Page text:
Financially troubled St. Joseph Medical Centermay soon become part of a hospital system that does not follow its strict Catholic beliefs on abortion and reproductive rights.
The Towson hospital's owner, Catholic Health Initiatives, put it up for sale after a surgical scandal threatened its business and besmirched its reputation.
Two of its three remaining suitors are not Catholic institutions, which typically follow a religious doctrine that includes morning prayer and the prohibition of many women's services, such as abortion, sterilization, tubal ligations and in-vitro fertilization.
St. Joseph's said that all the hospitals it is negotiating with have agreed to honor its "Catholic identity." However, citing confidentiality agreements as talks continue, hospital officials won't clarify what that means.
The conflict between religious and secular ownership in merging hospital groups has raised questions and even killed deals.
St. Joseph itself was at the center of such discord in the 1990s when it shelved merger talks with Greater Baltimore Medical Center because of an outcry from women's groups that feared the deal would curtail abortions and other reproductive services. More recently, Kentucky Gov. Steve Beshear turned down a chance to merge a public hospital in Louisville with Catholic Health Initiatives after public opposition that the deal would have led to fewer women's services such as contraception.
More of these partnerships are taking place despite the complexities as the hospital industry continues to consolidate. Smaller systems facing competitive pressures and the uncertainty of health care reform are looking to become part of larger, financially sound institutions.
"There is no doubt that religion complicates hospital mergers," said Jon O'Brien, president of Catholics for Choice, which disagrees with a variety of the religious doctrines of Catholicism.
Cardinal Edwin F. O'Brien argued in a commentary piece that ran in The Baltimore Sun in January that St. Joseph's should be bought by another Catholic institution.
"The foundation that led to St. Joseph's modest beginnings and decades of growth is the same one that must see it through this difficult time in its storied and illustrious history," O'Brien wrote. "It is a foundation rooted in the Franciscan tradition and its Catholic identity."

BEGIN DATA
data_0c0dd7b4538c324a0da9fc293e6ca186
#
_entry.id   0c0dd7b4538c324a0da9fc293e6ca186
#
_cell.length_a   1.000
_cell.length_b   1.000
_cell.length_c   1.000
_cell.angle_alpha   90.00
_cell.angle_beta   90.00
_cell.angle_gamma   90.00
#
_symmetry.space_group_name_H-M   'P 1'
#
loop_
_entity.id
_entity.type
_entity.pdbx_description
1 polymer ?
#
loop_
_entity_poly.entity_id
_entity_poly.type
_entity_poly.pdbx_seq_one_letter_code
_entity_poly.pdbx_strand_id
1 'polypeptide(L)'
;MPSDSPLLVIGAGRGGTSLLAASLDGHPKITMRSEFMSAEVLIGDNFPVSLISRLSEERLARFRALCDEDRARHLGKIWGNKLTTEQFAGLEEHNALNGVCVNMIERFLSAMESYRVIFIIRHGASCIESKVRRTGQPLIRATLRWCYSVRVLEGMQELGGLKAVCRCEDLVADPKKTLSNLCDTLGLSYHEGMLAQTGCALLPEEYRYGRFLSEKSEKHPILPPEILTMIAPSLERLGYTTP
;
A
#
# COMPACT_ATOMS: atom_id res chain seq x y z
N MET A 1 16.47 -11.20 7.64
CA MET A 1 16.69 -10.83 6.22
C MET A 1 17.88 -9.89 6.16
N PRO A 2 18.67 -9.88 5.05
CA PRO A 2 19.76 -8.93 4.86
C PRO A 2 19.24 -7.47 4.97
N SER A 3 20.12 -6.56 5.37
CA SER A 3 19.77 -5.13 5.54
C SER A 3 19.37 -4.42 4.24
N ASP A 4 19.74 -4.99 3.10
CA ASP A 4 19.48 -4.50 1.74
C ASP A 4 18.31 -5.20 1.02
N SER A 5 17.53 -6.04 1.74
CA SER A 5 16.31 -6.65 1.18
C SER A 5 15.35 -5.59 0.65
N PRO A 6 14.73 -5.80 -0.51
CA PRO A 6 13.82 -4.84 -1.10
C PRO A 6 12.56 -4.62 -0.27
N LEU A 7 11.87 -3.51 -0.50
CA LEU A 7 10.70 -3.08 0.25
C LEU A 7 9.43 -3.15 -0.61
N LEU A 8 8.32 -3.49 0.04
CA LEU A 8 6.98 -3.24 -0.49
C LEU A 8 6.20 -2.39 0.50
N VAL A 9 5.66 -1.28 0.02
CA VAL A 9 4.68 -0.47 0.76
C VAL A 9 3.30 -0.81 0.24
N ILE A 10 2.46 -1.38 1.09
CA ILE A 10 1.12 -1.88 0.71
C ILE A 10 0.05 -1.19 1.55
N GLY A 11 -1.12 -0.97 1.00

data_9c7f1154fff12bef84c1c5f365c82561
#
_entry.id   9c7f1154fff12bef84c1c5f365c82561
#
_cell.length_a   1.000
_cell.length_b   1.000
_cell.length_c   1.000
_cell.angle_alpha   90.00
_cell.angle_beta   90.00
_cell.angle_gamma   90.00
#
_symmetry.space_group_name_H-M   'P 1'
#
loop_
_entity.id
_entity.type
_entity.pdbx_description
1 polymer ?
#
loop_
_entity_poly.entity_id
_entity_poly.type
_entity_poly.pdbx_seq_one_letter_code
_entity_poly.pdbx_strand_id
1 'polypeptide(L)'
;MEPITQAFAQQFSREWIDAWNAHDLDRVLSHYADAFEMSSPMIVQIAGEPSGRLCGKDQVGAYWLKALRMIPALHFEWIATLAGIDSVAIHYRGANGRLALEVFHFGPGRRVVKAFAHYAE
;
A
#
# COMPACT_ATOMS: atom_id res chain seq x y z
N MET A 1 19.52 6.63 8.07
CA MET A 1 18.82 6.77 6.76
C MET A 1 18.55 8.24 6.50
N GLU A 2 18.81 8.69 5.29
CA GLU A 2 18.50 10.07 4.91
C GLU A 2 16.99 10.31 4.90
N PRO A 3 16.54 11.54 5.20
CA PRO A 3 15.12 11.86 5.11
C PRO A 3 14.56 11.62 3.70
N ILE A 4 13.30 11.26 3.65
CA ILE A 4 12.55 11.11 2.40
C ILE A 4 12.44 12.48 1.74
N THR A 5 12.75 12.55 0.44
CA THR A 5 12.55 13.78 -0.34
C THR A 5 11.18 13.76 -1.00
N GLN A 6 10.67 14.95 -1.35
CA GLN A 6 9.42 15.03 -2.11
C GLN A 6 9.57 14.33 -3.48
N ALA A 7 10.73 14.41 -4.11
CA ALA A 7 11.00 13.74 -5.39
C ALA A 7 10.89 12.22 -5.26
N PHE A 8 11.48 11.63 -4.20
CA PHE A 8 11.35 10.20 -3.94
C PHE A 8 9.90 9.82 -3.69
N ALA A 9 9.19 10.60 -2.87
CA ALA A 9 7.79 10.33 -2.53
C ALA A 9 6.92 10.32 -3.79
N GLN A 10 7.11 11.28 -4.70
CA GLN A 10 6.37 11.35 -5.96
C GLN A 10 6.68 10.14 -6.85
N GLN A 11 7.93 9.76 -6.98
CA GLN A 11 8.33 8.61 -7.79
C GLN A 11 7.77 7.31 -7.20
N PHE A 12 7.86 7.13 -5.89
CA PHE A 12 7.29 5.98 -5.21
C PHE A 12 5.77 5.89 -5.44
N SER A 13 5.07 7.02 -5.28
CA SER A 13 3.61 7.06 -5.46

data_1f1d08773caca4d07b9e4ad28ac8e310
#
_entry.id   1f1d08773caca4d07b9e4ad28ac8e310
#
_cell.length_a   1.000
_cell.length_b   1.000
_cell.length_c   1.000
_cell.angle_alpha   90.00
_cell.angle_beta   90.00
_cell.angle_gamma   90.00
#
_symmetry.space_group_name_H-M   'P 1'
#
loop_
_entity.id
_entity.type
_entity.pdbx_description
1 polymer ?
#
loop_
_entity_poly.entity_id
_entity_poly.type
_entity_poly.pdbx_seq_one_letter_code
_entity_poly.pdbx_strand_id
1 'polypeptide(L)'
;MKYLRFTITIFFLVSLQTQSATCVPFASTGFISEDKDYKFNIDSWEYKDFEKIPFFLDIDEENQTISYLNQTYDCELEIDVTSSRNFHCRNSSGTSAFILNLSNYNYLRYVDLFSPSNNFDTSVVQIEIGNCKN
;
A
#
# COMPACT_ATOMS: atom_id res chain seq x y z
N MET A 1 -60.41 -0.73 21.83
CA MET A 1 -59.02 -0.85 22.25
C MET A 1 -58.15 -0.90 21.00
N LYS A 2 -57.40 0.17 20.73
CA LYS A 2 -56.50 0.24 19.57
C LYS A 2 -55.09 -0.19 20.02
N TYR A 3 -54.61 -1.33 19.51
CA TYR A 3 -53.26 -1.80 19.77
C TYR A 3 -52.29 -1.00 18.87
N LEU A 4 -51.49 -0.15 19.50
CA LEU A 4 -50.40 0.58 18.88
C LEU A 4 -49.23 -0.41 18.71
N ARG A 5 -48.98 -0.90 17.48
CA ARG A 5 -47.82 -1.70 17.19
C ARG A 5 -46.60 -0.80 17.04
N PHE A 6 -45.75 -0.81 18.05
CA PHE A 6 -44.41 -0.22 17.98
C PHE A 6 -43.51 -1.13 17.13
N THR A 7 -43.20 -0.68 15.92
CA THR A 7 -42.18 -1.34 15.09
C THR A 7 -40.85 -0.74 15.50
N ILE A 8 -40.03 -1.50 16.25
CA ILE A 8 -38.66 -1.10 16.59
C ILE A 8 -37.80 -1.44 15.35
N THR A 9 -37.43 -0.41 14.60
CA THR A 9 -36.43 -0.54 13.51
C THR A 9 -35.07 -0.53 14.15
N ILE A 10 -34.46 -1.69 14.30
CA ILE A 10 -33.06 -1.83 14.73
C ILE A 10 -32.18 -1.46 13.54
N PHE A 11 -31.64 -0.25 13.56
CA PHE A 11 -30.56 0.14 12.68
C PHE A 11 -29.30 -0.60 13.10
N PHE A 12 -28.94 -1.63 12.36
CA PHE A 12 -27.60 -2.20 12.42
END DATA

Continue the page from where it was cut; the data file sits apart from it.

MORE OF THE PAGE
O'Brien, as apostolic administrator of the Arcdiocese of Baltimore, must approve any hospital merger, but a spokesman would not elaborate on whether he would shoot down a merger with a non-Catholic hospital.
Such intervention is rare but the Vatican has stepped in to stop a hospital merger, said Lois Uttley, director of the MergerWatch Project, a group that works to save reproductive health services in hospital mergers.
In some mergers, secular hospitals have agreed to ban abortions and other services to abide by Catholic doctrine. Other hospitals have used more creative means, such as segregating whole floors where these services could be allowed. In simpler examples, the Catholic and secular hospitals operate as separate entities with separate rules.
A Catholic hospital may have more say if it has the upper hand in negotiations, said those who follow religious hospital mergers. In its case, the troubled St. Joseph may be more willing to negotiate to get the best deal for the facility.
"If the non-Catholic hospital is in the better position and is committed to keeping its full menu of reproductive health services that outcome can be better for women," Uttley said.
The mergers become particularly troublesome to groups like Catholics for Choice when they would leave no other alternative for women to seek care, such as in rural areas with few hospitals.
St. Joseph began looking for a partner because of troubles it faced after complaints surfaced in 2009 that cardiologistDr. Mark Mideiperformed hundreds of unnecessary medical procedures. The hospital notified approximately 600 patients that they had stents placed in their arteries that they might not have needed. Hundreds of those former patients have since sued St. Joseph and its parent company. Midei was forced to resign from the hospital and lost his license in Maryland, a decision he is fighting.
The hospital not only has lost revenue, but patient admissions, doctors and other staff. It also has agreed to increased federal oversight after an investigation into a kickback scheme that resulted in a $22 million settlement and repayment of funds for questionable procedures.
Only one of St. Joseph's suitors, St. Agnes Hospital, is a Catholic hospital. The other two, LifeBridge Health and the University of Maryland Medical System, are non-Catholic entities. LifeBridge Health's Sinai Hospital and its geriatric facility are Jewish institutions.
All three would benefit by expanding their systems into the Towson area and gaining new patients as the health care industry becomes more competitive.